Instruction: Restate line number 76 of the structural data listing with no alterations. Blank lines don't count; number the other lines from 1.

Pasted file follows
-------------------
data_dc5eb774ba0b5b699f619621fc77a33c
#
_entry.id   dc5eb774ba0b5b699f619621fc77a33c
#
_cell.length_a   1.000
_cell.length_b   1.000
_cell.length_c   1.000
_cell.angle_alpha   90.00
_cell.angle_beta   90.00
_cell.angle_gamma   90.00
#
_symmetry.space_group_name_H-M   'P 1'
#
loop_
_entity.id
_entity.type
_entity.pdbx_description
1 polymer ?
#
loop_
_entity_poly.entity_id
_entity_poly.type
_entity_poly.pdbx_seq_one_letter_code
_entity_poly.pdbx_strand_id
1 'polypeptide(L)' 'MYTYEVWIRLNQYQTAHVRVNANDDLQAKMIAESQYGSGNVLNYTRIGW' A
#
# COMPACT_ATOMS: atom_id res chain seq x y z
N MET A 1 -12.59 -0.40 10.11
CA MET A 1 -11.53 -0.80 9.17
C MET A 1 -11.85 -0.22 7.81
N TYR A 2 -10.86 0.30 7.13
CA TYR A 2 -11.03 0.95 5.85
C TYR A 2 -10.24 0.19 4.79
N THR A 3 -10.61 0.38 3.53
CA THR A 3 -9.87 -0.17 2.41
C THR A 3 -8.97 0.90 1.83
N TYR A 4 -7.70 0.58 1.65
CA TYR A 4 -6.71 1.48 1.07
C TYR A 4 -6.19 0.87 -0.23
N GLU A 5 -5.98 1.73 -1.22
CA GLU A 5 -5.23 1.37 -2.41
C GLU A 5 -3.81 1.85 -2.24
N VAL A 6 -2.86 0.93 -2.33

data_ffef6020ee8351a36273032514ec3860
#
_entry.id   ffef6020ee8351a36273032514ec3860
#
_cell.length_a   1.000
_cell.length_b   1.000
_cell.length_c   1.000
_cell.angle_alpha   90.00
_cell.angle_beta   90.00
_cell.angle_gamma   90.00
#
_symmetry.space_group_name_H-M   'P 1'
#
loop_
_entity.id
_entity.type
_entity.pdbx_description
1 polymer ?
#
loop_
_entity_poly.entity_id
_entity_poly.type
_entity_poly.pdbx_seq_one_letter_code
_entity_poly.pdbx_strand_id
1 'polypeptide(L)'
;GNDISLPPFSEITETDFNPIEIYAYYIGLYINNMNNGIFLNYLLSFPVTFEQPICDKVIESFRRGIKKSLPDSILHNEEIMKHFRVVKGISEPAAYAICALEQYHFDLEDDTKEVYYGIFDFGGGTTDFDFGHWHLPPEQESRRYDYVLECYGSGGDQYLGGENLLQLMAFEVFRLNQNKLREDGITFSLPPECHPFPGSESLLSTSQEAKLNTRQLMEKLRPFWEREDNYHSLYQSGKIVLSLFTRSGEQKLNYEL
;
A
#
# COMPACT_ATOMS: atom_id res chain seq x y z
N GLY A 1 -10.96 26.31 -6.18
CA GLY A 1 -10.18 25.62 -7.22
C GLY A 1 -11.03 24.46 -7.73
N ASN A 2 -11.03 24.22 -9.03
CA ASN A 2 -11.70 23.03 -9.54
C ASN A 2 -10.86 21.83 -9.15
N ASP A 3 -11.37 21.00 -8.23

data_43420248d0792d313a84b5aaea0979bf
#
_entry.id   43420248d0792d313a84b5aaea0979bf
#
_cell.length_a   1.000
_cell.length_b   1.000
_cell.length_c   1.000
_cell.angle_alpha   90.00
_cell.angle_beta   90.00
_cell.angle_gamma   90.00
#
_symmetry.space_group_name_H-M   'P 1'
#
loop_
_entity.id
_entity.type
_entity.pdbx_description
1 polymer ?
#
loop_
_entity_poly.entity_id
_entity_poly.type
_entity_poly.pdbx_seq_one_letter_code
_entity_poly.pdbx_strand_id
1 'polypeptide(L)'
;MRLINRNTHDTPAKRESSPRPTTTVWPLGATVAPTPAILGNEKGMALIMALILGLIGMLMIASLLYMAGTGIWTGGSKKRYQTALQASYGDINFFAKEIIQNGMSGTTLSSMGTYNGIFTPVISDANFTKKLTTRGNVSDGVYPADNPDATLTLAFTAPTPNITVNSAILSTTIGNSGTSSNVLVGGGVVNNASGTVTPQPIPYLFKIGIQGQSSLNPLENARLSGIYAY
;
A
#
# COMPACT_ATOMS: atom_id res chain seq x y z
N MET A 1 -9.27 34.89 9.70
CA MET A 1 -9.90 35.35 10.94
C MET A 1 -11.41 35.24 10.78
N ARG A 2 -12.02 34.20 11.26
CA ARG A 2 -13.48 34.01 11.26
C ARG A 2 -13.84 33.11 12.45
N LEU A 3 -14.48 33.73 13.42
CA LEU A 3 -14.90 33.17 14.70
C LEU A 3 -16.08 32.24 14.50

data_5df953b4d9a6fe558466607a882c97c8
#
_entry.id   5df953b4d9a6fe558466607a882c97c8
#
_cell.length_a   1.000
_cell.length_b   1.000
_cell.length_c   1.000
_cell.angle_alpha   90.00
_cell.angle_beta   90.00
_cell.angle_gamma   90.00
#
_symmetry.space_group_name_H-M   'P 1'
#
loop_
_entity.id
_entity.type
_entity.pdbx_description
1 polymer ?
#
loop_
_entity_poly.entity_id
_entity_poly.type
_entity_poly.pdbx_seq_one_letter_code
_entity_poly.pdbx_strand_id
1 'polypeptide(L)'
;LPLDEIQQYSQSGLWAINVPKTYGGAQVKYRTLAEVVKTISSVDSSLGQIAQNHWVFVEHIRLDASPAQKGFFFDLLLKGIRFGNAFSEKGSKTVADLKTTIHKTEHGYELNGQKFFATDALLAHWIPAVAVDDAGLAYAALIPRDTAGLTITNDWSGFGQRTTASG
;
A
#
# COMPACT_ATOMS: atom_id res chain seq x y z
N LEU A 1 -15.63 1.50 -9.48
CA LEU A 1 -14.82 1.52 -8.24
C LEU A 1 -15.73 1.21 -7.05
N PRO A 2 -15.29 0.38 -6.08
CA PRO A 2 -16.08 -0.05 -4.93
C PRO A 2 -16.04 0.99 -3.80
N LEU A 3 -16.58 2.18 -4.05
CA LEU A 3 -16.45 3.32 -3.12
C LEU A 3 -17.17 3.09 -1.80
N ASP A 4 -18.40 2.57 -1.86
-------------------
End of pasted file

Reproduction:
C GLY A 1 -11.03 24.46 -7.73